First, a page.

The first time I was pregnant, I almost gave birth already in week 25 and I had to endure daily signs of labor during the rest of my pregnancy (which lasted until week 37). This was enormously stressful and very far from how I had imagined the last part of pregnancy and what it would feel like to discover the bloody show or the first contractions.
My second pregnancy was more normal and this time I got to experience what it is like to go around and wait for childbirth to start. While I did give birth already in week 39, my OB/Gyn had told me that I would most certainly give birth no later than in week 35. So according to my timeline I was actually 4 weeks overdue in week 39. Plenty of time to read up and learn all about the latest research and know facts about signs of labor!
Unfortunately, most of the labor signs are highly uncertain. They indicate that labor is on its way within a couple of weeks, but that’s something you’d be able to figure out anyway when 38 weeks pregnant or so. But there are signs that are quite certain. And then there are some complete myths too.
Here you can read about the most common signs of labor to help take some of the guesswork out of it (or perhaps they will add more guesswork, now that you have additional signs to look for!)
The Signs of Labor
- Bloody Show
- Breaking Your Water
- Shortening of the Cervix
- Dilation of the Cervix
- Nesting Instinct
- Loose Stools
Bloody show occurs when you lose your mucus plug. This is a thick layer of mucus that essentially seals the cervix during pregnancy.
When you are getting closer to your due date, this can be one of the signs of labor. You can lose it all at once or gradually over the course of days or weeks. Once this has begun, labor can be anywhere from a few hours to a week or more away.
Not all expectant moms notice when their mucus plug is lost, especially if it goes gradually.
If you’re unlucky, it might also fall right into the toilet and you’ll never know that it went.
Not that it really matters. Knowing that the mucus plug is gone can almost be frustrating and make you more impatient during the last week or so of your pregnancy.
Lightening is when the baby drops lower into your pelvis. Eventually his or her head will be resting right up against your cervix. This will aid the dilation process. Once the baby has ‘dropped’ you will be able to breathe much easier and your heartburn will likely diminish. You may need to urinate more frequently because of the increasing pressure on your bladder and passing stools may become more difficult.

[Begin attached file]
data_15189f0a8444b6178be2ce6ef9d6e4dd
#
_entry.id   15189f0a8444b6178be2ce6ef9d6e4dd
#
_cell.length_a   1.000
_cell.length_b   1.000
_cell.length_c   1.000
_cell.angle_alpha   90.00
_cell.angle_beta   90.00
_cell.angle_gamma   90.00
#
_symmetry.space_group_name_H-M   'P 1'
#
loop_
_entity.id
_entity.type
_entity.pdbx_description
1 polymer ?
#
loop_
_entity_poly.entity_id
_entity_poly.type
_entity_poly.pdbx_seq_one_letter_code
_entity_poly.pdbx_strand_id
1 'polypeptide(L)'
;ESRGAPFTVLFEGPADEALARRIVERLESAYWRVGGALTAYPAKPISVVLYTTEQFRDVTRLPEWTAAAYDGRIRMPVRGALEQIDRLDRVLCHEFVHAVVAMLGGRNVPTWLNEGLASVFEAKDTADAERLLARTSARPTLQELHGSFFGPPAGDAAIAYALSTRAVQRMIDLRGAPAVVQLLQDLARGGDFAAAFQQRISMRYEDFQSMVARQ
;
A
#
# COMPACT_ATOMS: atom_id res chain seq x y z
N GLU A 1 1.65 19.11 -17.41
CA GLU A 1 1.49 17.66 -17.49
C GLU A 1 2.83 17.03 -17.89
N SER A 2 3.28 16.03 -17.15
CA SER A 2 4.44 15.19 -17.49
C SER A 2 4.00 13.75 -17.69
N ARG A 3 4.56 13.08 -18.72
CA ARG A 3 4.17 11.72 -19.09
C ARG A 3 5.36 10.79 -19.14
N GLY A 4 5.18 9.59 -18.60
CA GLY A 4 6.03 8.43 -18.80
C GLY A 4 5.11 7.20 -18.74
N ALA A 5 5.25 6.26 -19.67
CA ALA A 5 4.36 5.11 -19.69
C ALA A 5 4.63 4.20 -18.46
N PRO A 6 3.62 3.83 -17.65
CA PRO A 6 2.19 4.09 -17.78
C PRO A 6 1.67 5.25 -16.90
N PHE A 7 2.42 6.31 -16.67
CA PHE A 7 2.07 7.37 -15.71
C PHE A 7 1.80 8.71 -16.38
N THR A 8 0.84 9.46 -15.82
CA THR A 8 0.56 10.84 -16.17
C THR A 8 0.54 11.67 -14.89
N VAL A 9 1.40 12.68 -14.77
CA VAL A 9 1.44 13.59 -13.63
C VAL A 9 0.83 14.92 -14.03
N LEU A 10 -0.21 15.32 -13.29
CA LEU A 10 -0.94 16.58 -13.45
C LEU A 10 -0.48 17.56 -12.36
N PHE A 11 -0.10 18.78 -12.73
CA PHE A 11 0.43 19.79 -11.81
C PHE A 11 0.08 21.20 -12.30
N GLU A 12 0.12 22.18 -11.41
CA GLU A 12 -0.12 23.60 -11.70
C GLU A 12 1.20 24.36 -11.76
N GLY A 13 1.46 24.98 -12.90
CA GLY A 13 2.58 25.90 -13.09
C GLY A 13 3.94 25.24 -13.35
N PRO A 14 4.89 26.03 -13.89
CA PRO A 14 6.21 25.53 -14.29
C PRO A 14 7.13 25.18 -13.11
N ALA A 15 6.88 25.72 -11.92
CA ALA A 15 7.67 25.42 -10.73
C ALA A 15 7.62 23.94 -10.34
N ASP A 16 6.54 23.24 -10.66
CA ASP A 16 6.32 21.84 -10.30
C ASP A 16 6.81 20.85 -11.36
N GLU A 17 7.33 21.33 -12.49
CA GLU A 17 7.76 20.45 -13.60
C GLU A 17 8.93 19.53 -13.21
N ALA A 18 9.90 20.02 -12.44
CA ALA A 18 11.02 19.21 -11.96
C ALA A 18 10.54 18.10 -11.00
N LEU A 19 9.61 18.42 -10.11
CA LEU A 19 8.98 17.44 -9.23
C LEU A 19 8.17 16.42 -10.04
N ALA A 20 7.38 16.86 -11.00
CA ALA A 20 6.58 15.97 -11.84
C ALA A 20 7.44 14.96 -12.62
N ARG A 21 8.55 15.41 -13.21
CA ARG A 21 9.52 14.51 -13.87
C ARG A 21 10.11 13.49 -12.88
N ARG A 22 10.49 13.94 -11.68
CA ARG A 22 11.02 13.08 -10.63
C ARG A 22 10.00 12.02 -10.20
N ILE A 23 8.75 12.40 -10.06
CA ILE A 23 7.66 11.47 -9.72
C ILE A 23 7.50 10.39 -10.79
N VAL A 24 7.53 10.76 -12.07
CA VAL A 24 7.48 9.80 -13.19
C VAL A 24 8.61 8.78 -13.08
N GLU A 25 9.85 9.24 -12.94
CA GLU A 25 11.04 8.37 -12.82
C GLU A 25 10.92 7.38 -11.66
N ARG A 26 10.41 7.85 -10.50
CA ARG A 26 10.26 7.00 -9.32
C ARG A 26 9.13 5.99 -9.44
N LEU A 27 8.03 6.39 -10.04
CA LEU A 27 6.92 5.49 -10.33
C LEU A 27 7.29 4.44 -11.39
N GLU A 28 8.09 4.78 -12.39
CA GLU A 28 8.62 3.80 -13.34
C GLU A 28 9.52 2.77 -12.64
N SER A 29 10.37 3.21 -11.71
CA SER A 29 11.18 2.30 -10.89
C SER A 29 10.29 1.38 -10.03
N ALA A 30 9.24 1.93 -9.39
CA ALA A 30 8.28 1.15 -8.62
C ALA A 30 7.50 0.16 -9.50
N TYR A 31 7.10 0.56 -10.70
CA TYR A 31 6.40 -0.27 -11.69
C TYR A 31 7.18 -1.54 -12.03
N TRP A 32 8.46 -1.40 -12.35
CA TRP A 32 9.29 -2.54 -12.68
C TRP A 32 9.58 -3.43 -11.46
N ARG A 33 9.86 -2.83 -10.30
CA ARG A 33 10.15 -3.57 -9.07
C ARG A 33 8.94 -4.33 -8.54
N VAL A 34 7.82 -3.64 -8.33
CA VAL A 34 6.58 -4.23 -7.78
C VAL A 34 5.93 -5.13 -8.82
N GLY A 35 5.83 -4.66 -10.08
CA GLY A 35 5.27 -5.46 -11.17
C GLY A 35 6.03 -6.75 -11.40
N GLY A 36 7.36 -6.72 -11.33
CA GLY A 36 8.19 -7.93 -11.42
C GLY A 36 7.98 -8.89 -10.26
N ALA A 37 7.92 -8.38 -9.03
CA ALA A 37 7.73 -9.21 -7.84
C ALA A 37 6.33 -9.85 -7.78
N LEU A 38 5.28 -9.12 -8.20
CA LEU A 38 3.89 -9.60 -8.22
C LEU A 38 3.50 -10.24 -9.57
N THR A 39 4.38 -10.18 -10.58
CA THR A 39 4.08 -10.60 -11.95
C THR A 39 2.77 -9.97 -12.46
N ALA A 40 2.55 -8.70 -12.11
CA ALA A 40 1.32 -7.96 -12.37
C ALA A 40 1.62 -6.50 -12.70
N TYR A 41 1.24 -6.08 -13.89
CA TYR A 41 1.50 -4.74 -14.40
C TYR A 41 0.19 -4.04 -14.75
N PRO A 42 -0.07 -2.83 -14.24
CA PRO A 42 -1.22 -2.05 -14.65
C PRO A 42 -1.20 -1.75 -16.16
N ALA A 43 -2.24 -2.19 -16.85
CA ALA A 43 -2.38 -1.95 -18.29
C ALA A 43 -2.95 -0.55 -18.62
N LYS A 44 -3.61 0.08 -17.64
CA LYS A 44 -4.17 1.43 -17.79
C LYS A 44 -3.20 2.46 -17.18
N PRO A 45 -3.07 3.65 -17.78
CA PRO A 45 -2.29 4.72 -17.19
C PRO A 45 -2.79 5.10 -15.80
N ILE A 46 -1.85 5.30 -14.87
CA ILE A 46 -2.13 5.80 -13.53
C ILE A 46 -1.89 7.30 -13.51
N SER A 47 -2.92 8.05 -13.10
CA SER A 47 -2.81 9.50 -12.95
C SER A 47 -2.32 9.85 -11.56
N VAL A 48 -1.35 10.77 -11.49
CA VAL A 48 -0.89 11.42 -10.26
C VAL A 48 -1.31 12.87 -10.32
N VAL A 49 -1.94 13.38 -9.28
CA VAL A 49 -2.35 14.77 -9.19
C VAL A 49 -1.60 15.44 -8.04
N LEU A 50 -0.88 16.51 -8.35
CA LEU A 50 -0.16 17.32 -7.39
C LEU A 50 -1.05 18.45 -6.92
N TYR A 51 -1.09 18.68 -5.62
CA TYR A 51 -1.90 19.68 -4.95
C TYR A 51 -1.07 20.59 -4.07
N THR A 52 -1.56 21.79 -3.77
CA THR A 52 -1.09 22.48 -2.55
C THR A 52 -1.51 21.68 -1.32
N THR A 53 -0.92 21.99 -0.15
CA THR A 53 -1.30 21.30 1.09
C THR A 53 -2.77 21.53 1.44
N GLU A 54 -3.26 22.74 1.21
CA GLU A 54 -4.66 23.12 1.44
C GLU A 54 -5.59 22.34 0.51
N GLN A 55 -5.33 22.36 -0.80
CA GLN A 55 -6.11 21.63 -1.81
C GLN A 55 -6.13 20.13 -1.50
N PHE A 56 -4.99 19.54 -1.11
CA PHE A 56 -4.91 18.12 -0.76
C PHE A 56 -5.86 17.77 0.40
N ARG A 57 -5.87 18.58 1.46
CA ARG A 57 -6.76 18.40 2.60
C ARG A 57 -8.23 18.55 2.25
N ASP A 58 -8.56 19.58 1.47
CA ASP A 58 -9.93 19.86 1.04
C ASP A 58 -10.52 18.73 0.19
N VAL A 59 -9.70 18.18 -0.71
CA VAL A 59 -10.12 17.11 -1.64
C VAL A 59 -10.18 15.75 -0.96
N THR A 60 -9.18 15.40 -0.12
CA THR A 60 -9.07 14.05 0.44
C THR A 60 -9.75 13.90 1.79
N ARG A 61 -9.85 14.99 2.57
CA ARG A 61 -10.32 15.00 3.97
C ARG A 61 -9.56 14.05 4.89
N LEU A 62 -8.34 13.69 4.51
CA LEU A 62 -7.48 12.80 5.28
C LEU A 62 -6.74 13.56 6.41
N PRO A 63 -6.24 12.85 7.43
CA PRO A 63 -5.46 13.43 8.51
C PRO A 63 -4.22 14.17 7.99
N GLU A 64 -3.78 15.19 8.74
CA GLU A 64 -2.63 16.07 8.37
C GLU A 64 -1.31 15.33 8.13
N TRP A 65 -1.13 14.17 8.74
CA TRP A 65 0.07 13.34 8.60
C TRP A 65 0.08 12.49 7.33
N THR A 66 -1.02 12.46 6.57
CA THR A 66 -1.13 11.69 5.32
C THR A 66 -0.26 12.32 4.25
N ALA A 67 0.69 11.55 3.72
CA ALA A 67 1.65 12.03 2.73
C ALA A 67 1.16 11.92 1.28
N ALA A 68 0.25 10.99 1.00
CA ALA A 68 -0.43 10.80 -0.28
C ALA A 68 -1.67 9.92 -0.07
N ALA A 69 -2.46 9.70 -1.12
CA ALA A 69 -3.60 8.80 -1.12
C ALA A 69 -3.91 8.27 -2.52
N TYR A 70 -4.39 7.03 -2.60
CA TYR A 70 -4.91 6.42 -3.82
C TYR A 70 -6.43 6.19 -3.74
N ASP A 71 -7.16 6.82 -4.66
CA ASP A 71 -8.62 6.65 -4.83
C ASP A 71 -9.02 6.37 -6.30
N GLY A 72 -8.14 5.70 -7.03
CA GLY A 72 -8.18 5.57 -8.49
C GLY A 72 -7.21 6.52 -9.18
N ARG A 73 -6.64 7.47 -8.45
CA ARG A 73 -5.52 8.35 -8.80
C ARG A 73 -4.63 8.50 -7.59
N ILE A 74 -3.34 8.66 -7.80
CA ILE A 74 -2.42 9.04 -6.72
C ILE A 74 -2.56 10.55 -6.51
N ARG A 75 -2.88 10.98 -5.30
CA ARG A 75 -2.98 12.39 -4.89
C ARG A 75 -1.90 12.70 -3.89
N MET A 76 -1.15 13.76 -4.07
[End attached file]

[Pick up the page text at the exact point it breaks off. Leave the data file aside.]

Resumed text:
Lightening is one of the signs of labor that can occur days, or more often weeks, before labor actually begins. This is particularly true for first time moms, who might experience lightening already in week 36 or so. It is quite a relief, but not a certain sign of labor.
Breaking Your Water
Once the bag of amniotic fluid ruptures, this is one of the surest signs of labor. When this happens spontaneously, doctors typically prefer to have the baby delivered within 24 hours to minimize any risk of infection. In many places, you will be encouraged to go into the hospital within 8 hours even if your contractions haven’t started.
Ruptured membranes can present as a gush of fluid or a steady trickle. The amniotic fluid should be clear and odorless. If it is green or brown or foul smelling, go to the hospital right away. This can be a sign of infection or fetal distress. Keep in mind though, most women do not rupture their membranes until they get to the hospital and the baby is already well on its way.
Contractions are what helps your baby make his or her entrance into the world and are the most dependable of all the signs of labor.
You may have been feeling Braxton Hicks contractions throughout your pregnancy so the real thing can be hard to distinguish.
Real labor pains will be regular and more painful. Also, they will also not disappear just because you rest or change position. When they have been coming five minutes apart for an hour and last for at least 30 seconds each time (timing from the start of one contraction to the start of another) it is time to call the doctor and discuss when to go to the hospital to meet your new little one.
Shortening of the Cervix
The closer you get to your actual labor, the more your cervix is likely to become soft and short as your body prepares for the dilation.
You should not check that yourself though, due to the risk of infections! Your health care provider might check this effacing, however, during a vaginal exam.
Dilation of the Cervix
In addition to the effacement, your cervix may start to dilate without you even knowing. This is less common among first time moms, but in any case, your cervix can actually be dilated up to 3 centimeters even weeks before you actually give birth. Your health care provider can tell you if any dilation has occurred.
The nesting instinct is one of the most famous signs of labor. You will feel a sudden burst of energy and an urgent need to get all those unfinished projects completed. You may go on a cleaning or organizing kick. This is your body’s way of helping you be prepared when the baby comes. Just make sure that you don’t overdo it. Save some of that energy for the main event which may be just days away.
A wives’ tale is that your stools will be loose for a few days before giving birth, to clean out your intestines, as if it were your body’s natural enema. I don’t know if that really is the reason; it probably has something to do with your hormones. But it is quite common to experience a degree of diarrhea before labor starts (though maybe not a very certain sign of labor).
So, what’s the verdict? Is labor about to start? How about to get your birthing plan completed before you are already in labor? You’ll find instructions and a free template to write your birth plan here.